Sharia courts in Britain are locking women into “marital captivity” and doing nothing to officially report domestic violence, according to an academic who gained unprecedented access to Islamic divorce hearings.
Judges at the courts “uphold the theory and practice of the strong hold men have over women”, and set out to frustrate women whose husbands do not want them to leave, according to the study seen by The Independent.
The findings, which are to be unveiled in the Houses of Parliament next month, are based on the most detailed and informed analysis of the workings of British sharia courts ever undertaken by an independent researcher.
Machteld Zee, a legal scholar at Leiden University in the Netherlands, secured extraordinary access to the secretive courts, attending 15 hours of hearings at the Islamic Sharia Council in Leyton, east London, and the Birmingham Central Mosque Sharia. She was able to scrutinise more than a dozen cases, and interview an array of sharia experts including nine qadis – Islamic judges.
“There are, in fact, two separate legal orders functioning [in the UK], of which one currently operates in the ‘shadow of the law’,” she concludes.
During research for her book Choosing Sharia? Multiculturalism, Islamic Fundamentalism and British Sharia Councils, she reportedly saw:
- A case where a woman who claimed to be married to a physically and verbally abusive man is told by a “laughing” judge: “Why did you marry such a person?”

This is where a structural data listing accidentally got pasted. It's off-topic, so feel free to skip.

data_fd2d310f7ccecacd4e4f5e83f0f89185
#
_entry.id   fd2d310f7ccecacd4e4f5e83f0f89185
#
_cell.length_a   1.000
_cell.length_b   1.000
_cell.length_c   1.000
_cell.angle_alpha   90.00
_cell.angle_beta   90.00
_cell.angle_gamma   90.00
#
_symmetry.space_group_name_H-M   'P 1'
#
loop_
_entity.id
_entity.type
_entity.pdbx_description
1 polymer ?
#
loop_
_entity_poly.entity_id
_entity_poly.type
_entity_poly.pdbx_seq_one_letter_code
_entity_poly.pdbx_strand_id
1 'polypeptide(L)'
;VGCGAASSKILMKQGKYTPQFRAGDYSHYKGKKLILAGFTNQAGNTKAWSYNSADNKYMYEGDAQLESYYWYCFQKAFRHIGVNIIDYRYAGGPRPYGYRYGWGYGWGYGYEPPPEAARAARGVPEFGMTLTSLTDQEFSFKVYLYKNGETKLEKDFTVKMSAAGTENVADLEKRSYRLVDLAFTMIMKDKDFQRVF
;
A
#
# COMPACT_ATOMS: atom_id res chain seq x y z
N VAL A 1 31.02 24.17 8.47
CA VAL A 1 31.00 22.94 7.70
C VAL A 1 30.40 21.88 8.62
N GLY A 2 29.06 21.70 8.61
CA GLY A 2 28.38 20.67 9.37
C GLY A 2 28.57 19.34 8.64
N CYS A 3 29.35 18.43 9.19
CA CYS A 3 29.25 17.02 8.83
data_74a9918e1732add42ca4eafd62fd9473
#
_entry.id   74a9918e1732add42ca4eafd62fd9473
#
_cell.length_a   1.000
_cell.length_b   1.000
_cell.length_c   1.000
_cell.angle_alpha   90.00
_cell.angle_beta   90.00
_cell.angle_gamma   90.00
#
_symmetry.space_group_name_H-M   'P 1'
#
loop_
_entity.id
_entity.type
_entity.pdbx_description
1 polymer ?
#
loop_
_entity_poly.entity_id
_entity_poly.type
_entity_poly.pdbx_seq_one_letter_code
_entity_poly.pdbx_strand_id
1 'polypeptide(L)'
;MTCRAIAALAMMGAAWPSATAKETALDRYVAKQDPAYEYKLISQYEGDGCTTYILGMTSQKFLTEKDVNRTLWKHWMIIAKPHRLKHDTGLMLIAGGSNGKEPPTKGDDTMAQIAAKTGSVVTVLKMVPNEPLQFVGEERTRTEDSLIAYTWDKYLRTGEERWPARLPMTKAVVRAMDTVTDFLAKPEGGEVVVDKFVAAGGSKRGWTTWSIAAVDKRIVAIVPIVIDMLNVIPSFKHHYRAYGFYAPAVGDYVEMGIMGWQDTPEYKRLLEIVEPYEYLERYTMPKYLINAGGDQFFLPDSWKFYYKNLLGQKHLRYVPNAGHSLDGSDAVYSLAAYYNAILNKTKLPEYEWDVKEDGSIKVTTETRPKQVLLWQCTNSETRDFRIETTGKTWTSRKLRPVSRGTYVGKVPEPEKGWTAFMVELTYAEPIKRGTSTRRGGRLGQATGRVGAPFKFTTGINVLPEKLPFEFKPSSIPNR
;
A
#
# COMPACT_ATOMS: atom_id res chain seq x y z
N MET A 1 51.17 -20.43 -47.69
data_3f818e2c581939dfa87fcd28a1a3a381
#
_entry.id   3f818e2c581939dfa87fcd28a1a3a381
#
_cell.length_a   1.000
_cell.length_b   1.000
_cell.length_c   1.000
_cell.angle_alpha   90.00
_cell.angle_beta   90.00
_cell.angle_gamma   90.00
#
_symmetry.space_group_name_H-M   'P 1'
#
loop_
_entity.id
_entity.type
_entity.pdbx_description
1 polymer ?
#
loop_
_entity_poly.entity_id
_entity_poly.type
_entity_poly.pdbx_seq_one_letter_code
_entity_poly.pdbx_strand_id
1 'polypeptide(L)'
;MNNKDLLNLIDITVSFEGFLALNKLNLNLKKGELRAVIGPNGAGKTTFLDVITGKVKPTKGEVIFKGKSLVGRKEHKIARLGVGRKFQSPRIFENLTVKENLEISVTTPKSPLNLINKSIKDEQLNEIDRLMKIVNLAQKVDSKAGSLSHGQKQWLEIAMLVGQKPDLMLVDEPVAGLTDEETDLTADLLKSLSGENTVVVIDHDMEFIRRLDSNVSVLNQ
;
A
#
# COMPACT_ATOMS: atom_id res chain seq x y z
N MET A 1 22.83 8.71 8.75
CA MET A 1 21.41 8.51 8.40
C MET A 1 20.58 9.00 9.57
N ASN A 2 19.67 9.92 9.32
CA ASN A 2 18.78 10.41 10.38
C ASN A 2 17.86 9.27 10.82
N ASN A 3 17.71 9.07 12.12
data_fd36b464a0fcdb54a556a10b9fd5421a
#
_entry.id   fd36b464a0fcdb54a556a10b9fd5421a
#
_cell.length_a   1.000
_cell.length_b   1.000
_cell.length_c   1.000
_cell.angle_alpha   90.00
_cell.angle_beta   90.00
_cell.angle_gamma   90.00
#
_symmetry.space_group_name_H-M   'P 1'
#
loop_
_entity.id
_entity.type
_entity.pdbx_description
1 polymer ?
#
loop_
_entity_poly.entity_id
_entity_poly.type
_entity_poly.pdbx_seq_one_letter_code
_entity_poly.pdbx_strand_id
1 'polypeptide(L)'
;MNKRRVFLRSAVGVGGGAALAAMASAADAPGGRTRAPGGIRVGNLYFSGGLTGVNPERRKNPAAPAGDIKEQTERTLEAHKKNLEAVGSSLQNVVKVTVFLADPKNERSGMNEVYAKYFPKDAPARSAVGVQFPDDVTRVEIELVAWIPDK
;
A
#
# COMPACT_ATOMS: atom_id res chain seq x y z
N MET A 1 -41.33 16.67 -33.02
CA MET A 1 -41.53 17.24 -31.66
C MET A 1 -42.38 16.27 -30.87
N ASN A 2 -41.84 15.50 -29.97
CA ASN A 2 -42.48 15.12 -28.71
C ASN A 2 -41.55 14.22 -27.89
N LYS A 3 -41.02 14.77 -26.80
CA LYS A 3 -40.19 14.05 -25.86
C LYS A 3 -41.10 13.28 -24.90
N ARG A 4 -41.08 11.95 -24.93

- A woman “ready to burst into tears” is sent away without an answer after saying that her husband took out a loan in her name on the day they married and is denying her a divorce until she gives him £10,000.
- A married couple asking for advice on whether the woman had been religiously divorced from her former husband were told “the secular divorce counts as nothing”.
The Islamic Sharia Council in London strongly disputes the findings in the book.
But the findings will reignite the debate about the rise of sharia in the UK. Sharia courts – or councils as they are known – cannot overrule regular courts, but are responsible for issuing Islamic divorce certificates and giving advice on other aspects of religious law. Research has suggested there are around 30 such councils active in the UK.
In 2008, the then Archbishop of Canterbury Rowan Williams sparked an outcry by arguing that the introduction of “some aspects” of sharia in Britain could help social cohesion. Ministers abandoned an inquiry into the rise of sharia councils in 2011 – because the courts refused to co-operate.
Most of the “informal tribunals” at sharia councils deal with Muslim women asking for a religious divorce. (Men do not need to initiate divorce hearings, because under sharia they can assert a divorce verbally, without outside affirmation.)
But although sharia divorce courts are acknowledged as mediation and arbitration bodies under the 1996 Arbitration Act, Ms Zee claims they generally act for one party rather than solving disputes. The judges are “not a neutral third party” but are “always in favour of the man,” she writes. She says she was told of instances of children being awarded to the father, contrary to rules against custody judgments.